8 Replies Latest reply: Aug 25, 2012 9:32 PM by stleadershipboard
stleadershipboard Level 1 Level 1 (0 points)

Hi,

 

I need to make the hosts file top priority in lookups.  Could someone advise me on whether or not the following procedure will work?  Do I need to do anything else to make the hosts file itself top priority or is that implied in "strict unicast ordering"?  I'm using OS X 10.6.8 right now.  If there is a better way to do it, let me know!

 

 

Open the com.apple.mDNSResponder.plist file in a text editor (the file is located in /System/Library/LaunchDaemons/ ).

Locate the following key in the file:

<key>EnableTransactions</key>
      <true/>
</dict>


Between the last <true/> and </dict>, add the following lines:

<key>StrictUnicastOrdering</key>
     <true/>


Use Terminal to unload and load mDNSResponder.

 

Thanks

 

Bob


Mac OS X (10.6.8)
  • Linc Davis Level 10 Level 10 (147,490 points)

    The hosts file has priority in name resolution by default.

  • stleadershipboard Level 1 Level 1 (0 points)

    (in response to Linc Davis)

     

    I would think it does, but very occasionally a request slips through and is resolved by DNS to an external webpage instead.  Is there any way to check on the order (is there a modern equivalent to "lookupd -configuration" or something like it)?  I know the order is supposed to be dynamic now...

     

    I just had a thought -- a slow-responding server is pushed to the last position in the lookup order according to Apple (brief summary, in case someone reading hasn't yet seen it: http://support.apple.com/kb/HT4030).  Maybe when the computer has a heavy load to process, and it takes longer than the 30 second timeout to read the hosts file, it goes on - by default - to the next-in-line resolution option.  Does that seem plausible?  As a side note, I do remember to flush the cache when I edit the hosts file.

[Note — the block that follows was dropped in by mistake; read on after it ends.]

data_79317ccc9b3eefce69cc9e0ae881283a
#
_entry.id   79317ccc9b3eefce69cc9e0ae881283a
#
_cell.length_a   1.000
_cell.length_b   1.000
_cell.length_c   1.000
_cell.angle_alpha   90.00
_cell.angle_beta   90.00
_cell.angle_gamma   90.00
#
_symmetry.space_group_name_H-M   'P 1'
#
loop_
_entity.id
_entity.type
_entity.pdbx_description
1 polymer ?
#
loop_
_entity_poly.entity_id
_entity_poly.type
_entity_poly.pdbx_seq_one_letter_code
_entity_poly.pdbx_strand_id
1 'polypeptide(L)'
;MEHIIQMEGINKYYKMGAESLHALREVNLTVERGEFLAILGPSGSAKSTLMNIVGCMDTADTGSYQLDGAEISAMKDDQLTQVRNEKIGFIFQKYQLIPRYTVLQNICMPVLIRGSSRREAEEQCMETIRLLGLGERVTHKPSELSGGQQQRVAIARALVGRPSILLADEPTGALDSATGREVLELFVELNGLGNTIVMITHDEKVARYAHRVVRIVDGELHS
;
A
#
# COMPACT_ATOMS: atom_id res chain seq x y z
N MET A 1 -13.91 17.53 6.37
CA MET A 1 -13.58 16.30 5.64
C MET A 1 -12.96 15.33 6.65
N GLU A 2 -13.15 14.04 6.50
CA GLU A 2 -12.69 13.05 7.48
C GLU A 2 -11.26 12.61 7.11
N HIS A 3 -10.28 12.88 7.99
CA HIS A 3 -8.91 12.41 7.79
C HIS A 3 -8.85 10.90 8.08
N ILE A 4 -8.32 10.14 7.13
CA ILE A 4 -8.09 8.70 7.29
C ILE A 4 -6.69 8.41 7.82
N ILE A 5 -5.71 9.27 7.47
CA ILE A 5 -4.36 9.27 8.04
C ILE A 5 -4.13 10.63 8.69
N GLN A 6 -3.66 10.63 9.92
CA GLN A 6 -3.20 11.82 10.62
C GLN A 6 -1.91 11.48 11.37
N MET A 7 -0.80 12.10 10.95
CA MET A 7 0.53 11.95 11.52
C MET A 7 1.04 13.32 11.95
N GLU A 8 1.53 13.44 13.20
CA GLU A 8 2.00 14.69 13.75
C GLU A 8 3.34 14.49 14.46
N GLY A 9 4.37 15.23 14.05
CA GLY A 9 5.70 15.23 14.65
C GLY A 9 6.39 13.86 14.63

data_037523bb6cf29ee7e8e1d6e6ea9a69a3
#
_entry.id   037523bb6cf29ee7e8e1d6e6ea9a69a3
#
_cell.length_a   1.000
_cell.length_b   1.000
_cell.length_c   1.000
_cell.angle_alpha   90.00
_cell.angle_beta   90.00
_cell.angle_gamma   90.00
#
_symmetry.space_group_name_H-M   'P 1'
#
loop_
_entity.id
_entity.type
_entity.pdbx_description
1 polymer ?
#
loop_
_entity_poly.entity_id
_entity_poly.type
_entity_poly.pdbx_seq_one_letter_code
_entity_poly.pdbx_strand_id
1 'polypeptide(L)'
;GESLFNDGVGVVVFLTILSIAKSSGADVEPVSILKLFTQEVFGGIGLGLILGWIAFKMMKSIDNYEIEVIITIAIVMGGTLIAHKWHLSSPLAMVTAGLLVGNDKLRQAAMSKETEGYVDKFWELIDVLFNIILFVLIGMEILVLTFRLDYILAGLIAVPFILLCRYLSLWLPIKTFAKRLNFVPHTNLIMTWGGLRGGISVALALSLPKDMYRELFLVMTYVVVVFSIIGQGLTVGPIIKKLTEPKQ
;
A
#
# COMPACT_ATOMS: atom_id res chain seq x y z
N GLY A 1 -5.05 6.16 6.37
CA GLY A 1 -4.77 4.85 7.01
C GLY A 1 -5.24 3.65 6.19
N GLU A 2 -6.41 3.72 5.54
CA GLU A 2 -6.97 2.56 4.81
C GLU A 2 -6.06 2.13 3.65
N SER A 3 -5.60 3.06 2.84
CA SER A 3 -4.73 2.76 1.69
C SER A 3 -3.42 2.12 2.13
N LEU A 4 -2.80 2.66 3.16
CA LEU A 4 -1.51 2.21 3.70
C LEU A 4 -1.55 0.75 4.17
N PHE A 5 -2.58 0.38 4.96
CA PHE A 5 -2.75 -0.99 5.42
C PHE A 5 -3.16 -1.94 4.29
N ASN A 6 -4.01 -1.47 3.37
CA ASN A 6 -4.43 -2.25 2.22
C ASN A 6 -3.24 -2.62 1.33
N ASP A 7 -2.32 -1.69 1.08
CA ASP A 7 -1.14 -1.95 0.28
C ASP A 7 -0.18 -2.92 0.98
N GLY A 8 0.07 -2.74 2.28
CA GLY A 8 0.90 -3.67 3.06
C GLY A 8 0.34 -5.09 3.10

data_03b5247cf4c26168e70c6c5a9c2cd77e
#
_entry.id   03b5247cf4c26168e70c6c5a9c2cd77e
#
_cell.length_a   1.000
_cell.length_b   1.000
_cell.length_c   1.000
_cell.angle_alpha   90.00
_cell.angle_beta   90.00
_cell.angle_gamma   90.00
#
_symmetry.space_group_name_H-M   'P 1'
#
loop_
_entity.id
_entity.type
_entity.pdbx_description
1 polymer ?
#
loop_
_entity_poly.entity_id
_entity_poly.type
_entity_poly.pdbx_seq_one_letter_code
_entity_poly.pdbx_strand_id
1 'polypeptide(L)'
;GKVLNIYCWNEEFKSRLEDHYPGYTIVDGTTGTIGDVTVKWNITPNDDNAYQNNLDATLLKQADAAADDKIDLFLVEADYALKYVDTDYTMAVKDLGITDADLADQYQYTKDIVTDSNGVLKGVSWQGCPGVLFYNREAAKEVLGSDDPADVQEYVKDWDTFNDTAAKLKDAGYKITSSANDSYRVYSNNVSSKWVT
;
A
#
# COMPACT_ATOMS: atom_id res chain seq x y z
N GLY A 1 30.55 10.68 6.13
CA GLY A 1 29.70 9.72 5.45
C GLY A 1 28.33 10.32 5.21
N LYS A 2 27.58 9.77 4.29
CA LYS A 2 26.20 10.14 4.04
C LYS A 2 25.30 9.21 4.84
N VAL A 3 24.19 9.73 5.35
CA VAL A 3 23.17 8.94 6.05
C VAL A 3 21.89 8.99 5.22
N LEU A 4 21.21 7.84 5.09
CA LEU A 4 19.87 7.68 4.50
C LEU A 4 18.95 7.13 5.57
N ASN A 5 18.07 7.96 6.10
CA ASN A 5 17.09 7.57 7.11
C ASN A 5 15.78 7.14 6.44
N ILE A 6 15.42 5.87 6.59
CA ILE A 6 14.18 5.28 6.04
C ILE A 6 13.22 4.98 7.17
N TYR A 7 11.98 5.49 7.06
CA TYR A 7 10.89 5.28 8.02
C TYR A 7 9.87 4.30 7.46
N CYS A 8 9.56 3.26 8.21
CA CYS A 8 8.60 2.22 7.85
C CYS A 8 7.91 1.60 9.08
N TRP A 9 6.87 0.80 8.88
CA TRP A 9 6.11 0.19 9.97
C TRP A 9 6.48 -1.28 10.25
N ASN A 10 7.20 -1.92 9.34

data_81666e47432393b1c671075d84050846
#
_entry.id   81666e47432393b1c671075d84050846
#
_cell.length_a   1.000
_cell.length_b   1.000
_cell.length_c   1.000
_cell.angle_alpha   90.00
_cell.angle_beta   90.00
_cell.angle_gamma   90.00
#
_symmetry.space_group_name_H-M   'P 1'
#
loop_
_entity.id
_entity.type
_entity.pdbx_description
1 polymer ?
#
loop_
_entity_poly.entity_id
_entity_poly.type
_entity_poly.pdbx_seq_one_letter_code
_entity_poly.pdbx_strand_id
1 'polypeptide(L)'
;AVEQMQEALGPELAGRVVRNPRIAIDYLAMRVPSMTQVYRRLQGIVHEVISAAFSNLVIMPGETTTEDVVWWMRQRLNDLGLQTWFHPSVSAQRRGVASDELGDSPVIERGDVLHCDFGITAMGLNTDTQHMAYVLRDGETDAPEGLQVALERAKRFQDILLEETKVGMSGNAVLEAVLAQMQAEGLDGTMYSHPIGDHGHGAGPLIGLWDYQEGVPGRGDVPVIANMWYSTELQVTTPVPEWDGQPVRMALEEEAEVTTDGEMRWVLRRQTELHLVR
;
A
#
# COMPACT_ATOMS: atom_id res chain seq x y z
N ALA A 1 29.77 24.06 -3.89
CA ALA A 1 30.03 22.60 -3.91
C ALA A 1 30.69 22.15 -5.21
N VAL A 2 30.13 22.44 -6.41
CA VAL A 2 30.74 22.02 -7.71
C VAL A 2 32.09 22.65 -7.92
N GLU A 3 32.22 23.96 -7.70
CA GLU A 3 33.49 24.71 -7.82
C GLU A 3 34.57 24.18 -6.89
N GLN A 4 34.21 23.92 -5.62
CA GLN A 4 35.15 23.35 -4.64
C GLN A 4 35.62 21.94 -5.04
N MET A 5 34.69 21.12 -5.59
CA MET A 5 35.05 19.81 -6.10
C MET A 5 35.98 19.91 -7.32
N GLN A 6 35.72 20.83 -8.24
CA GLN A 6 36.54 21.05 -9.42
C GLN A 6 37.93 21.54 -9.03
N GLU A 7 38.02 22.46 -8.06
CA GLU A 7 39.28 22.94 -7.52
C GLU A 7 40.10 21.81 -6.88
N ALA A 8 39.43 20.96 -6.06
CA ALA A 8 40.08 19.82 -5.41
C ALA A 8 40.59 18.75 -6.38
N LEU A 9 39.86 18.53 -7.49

• Linc Davis Level 10 Level 10 (147,490 points)

    The only way I know that the hosts file might be overriden is by the DirectoryServices database. If you get something from "dscl . list hosts" that conflicts with the hosts file, that would be it.

  • stleadershipboard Level 1 Level 1 (0 points)

    I checked and got this from Terminal:

    BSD
    Local

    Contact
    Search

    Wouldn't that mean it is in fact second to DNS lookups, or is there something I don't know that's going on?

  • Linc Davis Level 10 Level 10 (147,490 points)

    I don't know what that's the output from, but it seems to have nothing to do with name resolution.

  • stleadershipboard Level 1 Level 1 (0 points)

    I don't know what that's the output from, but it seems to have nothing to do with name resolution.

    I should have been clearer:  In a Terminal window, I opened dscl (in interactive mode) and entered "list . hosts" just like you said.  BSD shows up before Local, which says to me that DNS will be searched before the hosts file (so I won't get the result I want that's given in the hosts file).  Tell me if I'm incorrect there, though.  Is there any way to read the cache results directly?  That would really help, but I haven't found out how to do that yet or if it's possible.  Thanks for your help so far!

     

    Bob

  • Linc Davis Level 10 Level 10 (147,490 points)

    I opened dscl (in interactive mode) and entered "list . hosts" just like you said.

     

    That's not what I said.

     

    dscl . list hosts

  • stleadershipboard Level 1 Level 1 (0 points)

    Okay, this is what I entered and what returned:

    ~$  dscl . list hosts
    list: Invalid Path
    <dscl_cmd> DS Error: -14009 (eDSUnknownNodeName)
    ~$

    Do you know what it means?  If it's too complicated/too long to explain, is there any way to read or at least get a result back from the cache?